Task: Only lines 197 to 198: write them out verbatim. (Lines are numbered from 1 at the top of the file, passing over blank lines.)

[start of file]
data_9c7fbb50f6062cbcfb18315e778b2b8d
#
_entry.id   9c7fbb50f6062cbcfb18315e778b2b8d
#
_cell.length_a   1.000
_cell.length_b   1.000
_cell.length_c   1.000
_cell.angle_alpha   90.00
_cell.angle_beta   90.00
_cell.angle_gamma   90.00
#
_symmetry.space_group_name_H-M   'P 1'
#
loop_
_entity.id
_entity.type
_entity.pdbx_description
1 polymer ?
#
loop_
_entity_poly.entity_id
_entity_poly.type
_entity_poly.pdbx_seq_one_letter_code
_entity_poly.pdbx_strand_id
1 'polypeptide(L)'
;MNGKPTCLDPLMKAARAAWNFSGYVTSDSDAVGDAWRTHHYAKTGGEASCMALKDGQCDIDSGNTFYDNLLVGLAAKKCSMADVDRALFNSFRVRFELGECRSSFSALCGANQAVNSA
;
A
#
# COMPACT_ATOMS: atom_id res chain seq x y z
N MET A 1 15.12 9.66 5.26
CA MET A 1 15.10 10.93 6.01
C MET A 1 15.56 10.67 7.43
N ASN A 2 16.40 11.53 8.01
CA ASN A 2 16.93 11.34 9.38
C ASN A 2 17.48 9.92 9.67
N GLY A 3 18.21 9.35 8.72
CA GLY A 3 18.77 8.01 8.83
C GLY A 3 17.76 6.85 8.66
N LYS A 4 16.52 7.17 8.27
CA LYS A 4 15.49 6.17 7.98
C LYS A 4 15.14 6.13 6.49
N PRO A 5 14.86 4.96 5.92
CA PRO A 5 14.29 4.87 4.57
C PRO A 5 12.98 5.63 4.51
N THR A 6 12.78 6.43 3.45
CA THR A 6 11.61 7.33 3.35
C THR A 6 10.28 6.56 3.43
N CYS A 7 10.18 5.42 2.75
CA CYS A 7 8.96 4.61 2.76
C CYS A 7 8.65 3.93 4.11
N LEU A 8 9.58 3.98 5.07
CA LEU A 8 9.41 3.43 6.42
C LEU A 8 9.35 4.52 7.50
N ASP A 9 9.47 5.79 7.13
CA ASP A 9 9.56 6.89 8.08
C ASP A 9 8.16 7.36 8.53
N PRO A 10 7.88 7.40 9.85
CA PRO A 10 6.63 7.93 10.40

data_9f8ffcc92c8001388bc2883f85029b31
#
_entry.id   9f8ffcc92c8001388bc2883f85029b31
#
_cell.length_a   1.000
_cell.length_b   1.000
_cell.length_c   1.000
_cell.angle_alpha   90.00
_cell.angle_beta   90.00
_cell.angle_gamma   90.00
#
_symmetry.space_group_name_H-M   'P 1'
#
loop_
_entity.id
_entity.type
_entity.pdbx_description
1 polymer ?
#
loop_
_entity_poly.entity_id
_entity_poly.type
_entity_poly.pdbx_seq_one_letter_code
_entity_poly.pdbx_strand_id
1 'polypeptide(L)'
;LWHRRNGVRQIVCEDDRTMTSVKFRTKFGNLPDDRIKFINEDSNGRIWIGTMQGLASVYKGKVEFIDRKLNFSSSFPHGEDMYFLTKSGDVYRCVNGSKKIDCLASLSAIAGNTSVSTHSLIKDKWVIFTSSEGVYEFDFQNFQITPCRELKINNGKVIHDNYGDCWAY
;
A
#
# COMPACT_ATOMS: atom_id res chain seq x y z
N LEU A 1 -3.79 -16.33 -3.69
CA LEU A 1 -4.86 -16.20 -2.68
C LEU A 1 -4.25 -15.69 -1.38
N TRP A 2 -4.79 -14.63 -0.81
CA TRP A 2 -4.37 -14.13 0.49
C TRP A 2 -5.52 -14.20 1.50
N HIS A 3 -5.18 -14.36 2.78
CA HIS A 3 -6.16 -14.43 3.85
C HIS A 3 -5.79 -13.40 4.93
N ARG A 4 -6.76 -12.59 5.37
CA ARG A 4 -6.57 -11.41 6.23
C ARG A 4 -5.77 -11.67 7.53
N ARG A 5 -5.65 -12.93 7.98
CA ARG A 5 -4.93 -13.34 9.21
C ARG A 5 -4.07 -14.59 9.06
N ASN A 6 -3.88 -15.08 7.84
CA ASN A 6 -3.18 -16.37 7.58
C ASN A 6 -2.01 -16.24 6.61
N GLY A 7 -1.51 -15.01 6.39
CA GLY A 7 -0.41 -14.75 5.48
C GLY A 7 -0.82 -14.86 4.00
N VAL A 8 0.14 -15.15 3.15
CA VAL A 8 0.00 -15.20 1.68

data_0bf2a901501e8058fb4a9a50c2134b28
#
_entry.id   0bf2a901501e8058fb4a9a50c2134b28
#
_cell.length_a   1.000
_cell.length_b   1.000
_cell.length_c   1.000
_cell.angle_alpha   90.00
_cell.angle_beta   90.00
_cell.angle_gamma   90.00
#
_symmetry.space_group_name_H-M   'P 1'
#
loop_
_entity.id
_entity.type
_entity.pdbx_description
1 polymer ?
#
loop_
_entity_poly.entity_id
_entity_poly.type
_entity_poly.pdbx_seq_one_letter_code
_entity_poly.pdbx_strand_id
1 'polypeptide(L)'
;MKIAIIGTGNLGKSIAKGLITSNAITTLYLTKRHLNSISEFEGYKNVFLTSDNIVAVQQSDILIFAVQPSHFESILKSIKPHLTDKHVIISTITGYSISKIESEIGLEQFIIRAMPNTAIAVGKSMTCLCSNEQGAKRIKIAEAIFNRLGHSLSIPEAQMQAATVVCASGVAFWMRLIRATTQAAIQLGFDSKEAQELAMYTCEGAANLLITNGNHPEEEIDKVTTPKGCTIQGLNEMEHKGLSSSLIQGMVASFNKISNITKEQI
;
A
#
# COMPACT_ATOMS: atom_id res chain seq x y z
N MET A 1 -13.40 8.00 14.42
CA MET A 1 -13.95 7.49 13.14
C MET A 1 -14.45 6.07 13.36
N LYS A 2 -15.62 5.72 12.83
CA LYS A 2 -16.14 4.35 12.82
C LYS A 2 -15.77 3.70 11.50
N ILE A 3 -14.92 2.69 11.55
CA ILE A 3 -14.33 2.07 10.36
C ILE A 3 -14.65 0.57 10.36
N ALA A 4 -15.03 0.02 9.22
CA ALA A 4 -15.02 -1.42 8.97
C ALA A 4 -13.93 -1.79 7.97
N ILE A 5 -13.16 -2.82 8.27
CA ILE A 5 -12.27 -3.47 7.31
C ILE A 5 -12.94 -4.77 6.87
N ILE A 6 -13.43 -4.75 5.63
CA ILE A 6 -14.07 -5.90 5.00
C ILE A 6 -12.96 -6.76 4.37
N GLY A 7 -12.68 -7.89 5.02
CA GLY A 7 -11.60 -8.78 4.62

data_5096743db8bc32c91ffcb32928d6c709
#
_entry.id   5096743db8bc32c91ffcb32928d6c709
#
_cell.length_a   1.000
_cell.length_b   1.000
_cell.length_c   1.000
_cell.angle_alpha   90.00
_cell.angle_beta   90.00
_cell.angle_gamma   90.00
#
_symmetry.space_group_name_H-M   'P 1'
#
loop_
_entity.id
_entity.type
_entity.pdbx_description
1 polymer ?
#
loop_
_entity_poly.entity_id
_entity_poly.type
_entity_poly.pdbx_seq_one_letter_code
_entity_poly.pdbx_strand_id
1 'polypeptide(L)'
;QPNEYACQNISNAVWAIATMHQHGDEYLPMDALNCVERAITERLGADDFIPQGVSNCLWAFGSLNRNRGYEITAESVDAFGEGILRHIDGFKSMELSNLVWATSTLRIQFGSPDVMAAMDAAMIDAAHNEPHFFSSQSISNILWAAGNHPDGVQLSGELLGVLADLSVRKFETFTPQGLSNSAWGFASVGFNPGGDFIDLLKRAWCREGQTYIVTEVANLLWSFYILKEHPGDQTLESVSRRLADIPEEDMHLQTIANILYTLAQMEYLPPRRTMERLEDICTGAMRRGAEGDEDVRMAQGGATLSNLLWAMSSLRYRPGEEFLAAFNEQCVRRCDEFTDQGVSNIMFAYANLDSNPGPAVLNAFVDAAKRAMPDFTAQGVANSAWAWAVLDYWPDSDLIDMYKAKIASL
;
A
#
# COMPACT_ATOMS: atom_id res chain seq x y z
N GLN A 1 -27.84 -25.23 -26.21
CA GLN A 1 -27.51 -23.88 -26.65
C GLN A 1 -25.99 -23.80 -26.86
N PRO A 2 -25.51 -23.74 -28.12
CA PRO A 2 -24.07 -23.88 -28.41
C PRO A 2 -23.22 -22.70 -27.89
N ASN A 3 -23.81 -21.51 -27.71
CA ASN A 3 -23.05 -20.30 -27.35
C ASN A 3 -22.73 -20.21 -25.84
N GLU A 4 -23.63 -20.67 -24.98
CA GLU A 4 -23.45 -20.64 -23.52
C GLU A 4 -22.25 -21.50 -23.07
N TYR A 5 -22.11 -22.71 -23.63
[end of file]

CA PRO A 2 -24.07 -23.88 -28.41
C PRO A 2 -23.22 -22.70 -27.89